The Thick-Skulled Words Behind Jeremie Blain's Suspension

LOS ANGELES, CA - JUNE 26: Jeremie Blain, drafted in the fourth round by the Edmonton Oilers, poses for a portrait during the 2010 NHL Entry Draft at Staples Center on June 26, 2010 in Los Angeles, California. (Photo by Harry How/Getty Images)

We first heard about Jérémie Blain's suspension for "inappropriate remarks" towards Jonathan Racine via EasyOil's FanShot. Racine is black, so the logical translation for inappropriate remarks was racial epithets. While we waited for the facts of the case to surface, we avoided comment on the issue. However, a check of the QMJHL's crime blotter shows Blain's listing:

# Date Name Team Code Description Opp # gm SUSP. Fine (Org)
257 12-2-11 Jérémie Blain BAT 4.96 Racial taunts, gestures and slurs SHA 2 $500

Of note, it was the 257th reported incident in the QMJHL this season, though not all have been acted on by the league.

So it's racism for $500, Alex. $500 for Acadie-Bathurst, at least.

Blain was suspended for two games, and according to the Telegraph Journal, he must write a public apology. The same article quoted QMJHL Commissioner Gilles Courteau:

"The Quebec Major Junior Hockey League created an antidiscrimination policy in December of 2006 in order to ban all forms of discrimination. Our policy is based on the principle of zero tolerance and it applies to all comments which are deemed inappropriate. All of our participants must be treated with respect and dignity."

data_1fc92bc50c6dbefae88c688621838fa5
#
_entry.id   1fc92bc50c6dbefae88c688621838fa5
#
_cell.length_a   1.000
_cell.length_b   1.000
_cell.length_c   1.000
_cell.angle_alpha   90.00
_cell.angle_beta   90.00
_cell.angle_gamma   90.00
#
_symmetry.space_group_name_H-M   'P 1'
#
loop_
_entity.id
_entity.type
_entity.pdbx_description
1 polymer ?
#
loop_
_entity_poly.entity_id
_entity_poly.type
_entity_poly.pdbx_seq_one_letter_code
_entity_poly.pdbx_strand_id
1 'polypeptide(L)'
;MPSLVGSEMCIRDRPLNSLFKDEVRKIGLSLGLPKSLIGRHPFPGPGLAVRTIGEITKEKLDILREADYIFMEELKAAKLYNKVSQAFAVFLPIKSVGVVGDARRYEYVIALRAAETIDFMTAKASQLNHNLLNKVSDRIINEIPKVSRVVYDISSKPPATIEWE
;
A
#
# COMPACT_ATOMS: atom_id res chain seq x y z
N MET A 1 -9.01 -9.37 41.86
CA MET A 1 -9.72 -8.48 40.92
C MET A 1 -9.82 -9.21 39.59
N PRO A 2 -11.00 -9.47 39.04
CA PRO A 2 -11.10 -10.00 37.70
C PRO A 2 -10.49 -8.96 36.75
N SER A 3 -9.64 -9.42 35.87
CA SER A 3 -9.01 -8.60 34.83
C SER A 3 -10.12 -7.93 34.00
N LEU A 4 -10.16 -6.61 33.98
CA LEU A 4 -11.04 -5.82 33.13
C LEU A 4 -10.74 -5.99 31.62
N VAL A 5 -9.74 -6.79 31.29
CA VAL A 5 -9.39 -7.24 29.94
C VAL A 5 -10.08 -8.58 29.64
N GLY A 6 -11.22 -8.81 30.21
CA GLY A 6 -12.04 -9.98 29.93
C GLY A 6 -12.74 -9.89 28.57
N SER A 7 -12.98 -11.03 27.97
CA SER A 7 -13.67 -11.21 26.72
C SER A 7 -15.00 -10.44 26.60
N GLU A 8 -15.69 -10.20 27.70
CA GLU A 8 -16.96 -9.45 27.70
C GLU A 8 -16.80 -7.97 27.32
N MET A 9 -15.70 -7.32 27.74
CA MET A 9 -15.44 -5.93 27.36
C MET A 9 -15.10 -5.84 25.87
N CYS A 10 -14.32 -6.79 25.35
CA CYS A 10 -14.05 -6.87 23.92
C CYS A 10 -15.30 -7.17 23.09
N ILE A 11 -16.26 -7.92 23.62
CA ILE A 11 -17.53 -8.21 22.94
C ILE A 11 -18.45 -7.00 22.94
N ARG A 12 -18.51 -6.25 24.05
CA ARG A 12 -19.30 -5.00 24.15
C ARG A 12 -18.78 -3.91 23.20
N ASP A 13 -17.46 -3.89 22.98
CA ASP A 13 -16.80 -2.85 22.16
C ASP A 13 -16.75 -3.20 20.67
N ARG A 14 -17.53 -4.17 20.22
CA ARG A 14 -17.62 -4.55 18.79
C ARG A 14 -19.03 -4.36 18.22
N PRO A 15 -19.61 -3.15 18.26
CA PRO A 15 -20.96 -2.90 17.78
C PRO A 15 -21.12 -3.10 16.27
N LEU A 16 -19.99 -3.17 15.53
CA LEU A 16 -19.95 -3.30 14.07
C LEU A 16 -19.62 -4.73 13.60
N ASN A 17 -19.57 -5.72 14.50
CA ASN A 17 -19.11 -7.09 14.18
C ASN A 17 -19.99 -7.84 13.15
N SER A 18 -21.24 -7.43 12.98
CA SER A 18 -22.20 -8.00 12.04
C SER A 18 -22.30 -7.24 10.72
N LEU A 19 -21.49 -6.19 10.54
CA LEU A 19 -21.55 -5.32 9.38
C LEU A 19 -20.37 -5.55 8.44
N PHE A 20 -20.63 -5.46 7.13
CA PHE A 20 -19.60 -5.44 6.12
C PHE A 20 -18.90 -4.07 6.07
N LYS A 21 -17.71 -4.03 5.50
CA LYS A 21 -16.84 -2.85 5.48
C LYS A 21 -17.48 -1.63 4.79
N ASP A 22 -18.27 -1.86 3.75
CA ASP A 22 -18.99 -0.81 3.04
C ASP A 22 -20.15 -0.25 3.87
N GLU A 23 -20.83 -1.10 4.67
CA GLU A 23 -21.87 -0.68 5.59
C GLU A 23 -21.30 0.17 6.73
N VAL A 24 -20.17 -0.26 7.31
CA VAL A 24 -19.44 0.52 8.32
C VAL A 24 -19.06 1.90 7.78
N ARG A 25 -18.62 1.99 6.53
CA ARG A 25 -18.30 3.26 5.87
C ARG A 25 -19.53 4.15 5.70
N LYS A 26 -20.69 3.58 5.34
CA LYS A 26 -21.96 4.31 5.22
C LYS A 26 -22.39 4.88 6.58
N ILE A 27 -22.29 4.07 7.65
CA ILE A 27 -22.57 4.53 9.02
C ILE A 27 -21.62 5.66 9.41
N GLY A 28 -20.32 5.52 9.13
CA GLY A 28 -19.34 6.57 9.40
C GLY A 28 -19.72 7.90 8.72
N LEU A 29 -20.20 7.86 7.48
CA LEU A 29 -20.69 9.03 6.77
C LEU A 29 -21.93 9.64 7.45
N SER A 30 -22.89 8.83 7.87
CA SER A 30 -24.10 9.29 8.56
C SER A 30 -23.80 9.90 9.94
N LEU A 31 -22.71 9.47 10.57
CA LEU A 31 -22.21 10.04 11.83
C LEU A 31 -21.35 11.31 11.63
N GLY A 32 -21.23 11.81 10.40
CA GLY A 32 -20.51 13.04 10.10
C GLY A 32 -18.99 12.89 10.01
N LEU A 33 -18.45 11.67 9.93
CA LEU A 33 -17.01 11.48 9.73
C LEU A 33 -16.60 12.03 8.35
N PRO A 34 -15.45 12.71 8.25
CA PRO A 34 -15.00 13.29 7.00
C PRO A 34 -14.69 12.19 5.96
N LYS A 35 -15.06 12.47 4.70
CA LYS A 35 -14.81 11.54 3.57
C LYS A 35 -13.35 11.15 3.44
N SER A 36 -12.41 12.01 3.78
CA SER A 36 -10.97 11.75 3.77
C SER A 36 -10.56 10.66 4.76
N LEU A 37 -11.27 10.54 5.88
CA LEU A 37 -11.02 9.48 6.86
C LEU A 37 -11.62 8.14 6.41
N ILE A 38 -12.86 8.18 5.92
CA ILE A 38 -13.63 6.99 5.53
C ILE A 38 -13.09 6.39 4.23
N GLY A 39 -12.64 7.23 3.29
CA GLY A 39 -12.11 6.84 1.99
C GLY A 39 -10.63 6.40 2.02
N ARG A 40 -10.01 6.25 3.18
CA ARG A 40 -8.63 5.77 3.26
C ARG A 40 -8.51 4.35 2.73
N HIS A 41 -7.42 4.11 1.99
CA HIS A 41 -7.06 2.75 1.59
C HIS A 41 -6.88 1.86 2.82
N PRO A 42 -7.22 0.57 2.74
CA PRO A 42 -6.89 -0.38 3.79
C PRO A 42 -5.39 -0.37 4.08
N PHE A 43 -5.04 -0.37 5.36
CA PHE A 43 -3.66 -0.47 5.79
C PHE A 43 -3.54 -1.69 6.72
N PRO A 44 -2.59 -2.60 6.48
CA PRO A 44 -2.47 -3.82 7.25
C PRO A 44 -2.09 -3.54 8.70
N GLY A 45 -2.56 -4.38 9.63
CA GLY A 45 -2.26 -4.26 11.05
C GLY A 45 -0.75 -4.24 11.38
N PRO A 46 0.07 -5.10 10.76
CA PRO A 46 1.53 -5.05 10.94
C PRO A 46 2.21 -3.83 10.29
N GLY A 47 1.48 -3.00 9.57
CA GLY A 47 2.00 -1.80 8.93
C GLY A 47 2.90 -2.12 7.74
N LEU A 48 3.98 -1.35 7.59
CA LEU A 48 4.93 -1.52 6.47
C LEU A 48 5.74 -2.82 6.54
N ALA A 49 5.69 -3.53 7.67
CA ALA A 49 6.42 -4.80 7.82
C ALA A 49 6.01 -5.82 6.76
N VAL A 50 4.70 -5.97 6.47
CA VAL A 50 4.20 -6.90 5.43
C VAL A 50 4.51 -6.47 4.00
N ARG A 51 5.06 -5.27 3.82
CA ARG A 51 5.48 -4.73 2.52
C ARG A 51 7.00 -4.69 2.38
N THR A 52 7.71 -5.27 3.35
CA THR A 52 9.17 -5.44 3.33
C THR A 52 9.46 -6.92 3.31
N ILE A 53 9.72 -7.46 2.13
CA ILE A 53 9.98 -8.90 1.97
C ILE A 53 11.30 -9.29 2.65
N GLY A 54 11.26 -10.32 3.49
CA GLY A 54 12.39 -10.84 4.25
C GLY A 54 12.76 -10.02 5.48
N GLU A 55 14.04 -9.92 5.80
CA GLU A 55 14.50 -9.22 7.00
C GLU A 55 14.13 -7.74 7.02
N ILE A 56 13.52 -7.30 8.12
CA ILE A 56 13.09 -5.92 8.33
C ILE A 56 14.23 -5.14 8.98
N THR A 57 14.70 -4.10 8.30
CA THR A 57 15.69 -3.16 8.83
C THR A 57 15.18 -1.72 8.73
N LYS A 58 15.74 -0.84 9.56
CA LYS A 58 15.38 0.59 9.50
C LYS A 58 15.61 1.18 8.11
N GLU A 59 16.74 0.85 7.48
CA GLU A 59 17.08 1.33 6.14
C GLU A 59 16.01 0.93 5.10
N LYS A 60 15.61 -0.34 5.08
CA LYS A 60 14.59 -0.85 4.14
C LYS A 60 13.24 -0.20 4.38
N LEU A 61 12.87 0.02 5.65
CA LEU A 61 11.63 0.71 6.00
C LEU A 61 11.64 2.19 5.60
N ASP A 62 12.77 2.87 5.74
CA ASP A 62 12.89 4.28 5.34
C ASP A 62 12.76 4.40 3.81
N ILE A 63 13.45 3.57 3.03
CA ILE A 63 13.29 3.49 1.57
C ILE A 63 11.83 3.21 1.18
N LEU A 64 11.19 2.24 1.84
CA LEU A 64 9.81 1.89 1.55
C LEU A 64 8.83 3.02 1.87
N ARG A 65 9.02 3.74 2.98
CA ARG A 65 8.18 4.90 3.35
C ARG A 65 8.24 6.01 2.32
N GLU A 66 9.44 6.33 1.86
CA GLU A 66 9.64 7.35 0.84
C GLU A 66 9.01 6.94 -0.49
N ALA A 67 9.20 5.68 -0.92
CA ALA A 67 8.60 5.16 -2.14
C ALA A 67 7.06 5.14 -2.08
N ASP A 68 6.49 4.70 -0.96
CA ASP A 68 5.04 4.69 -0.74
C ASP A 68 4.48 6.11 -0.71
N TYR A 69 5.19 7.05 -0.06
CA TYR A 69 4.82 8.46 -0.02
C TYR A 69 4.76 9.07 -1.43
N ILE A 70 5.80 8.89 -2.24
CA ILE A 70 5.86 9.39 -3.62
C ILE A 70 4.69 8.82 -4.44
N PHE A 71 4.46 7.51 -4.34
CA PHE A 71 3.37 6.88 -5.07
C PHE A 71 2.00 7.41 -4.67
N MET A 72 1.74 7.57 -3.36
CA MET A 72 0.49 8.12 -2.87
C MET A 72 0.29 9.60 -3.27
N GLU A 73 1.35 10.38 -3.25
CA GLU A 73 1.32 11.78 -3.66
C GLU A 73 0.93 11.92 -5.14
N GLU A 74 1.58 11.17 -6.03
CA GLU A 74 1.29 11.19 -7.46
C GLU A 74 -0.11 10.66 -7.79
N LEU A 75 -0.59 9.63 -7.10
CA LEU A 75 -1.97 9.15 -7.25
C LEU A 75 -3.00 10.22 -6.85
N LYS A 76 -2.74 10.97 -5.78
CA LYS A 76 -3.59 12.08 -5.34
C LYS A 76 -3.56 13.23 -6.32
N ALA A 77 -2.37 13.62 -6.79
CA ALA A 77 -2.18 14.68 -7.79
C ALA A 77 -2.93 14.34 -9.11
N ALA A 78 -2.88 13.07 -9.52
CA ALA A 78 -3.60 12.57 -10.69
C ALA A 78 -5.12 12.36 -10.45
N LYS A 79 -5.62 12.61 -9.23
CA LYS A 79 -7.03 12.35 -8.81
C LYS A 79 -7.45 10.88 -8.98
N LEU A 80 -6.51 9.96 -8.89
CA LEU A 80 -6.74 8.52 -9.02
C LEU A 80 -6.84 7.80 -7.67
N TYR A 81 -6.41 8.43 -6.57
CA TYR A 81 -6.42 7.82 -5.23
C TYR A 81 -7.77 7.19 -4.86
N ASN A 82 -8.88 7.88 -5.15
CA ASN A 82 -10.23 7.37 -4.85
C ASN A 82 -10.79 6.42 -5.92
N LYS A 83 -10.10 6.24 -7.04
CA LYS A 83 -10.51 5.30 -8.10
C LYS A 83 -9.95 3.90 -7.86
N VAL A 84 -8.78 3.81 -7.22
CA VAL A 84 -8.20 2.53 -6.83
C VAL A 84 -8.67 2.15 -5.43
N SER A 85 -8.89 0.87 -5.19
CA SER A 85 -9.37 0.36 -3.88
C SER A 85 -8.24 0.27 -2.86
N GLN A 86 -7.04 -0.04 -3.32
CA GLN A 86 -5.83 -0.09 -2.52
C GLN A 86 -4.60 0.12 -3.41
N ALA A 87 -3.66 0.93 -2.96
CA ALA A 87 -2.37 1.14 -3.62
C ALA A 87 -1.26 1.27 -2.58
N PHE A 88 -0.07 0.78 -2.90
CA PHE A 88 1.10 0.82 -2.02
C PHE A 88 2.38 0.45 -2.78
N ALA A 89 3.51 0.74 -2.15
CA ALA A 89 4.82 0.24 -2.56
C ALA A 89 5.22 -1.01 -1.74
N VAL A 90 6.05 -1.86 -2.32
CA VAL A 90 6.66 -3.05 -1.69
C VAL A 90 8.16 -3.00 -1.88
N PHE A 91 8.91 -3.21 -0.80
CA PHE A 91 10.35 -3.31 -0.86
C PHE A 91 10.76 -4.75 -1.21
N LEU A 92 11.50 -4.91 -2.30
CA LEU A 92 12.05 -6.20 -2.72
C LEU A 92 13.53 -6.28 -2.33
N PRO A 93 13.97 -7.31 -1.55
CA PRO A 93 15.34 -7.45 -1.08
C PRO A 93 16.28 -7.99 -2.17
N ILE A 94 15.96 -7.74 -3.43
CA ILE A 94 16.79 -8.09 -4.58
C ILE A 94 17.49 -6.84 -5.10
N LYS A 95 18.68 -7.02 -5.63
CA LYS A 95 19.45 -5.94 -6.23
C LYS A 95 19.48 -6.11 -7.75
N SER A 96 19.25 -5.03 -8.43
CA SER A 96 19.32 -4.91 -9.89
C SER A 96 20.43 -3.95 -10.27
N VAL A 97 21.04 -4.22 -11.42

It's odd that a man in charge of a league that encourages kids to maim and beat each other demands they also treat them with respect and dignity, but I digress.

In situations like these, it's easy to forget that Blain is a teen-aged boy, and teen-aged boys are thick-skulled by definition. But by this point, he's got to know better. There is a line of thinking espoused by those who sit on panels that what happens on the ice stays on the ice, but that line of thinking is collecting dust and cobwebs. Microphones, cameras and attentive referees stand at the ready to catch over-the-top taunting, especially those involving racism.

Blain must be aware of this, not only from his own experience, but from the media coverage of NHL events from the 2011 season. Wayne Simmonds was at the center of a media storm after a neanderthal living in London, Ont threw a banana at Simmonds. As if we needed more proof of the doltish nature of young men, Simmonds, who handled bananagate with a calm steadiness, blew up on the bench after a confrontation and called Sean Avery a fargin' fastage or something similar. Not to be outdone by Simmonds' foolish, heat-of-the-moment faux pas, Avery himself was accused by both Alex Frolov and Georges Laraque of a consistent pattern of racist taunts throughout his career.

None of the aforementioned men were punished for their on-ice stupidity (Avery was punished for off-ice comments about an actress) but the media attention surrounding each incident should have served as a warning for not only Jérémie Blain, but all hockey players. You're being watched, the mics are listening, the refs are waiting. Stop with the racist and/or homophobic taunts. There are plenty of other words in the language, even profane words, available for such situations and uttering them would not end in a suspension.

If the media coverage of the previous events wasn't enough of a teaching tool, a two-game suspension and a public apology should drive it home for Blain. Be better. Start now.

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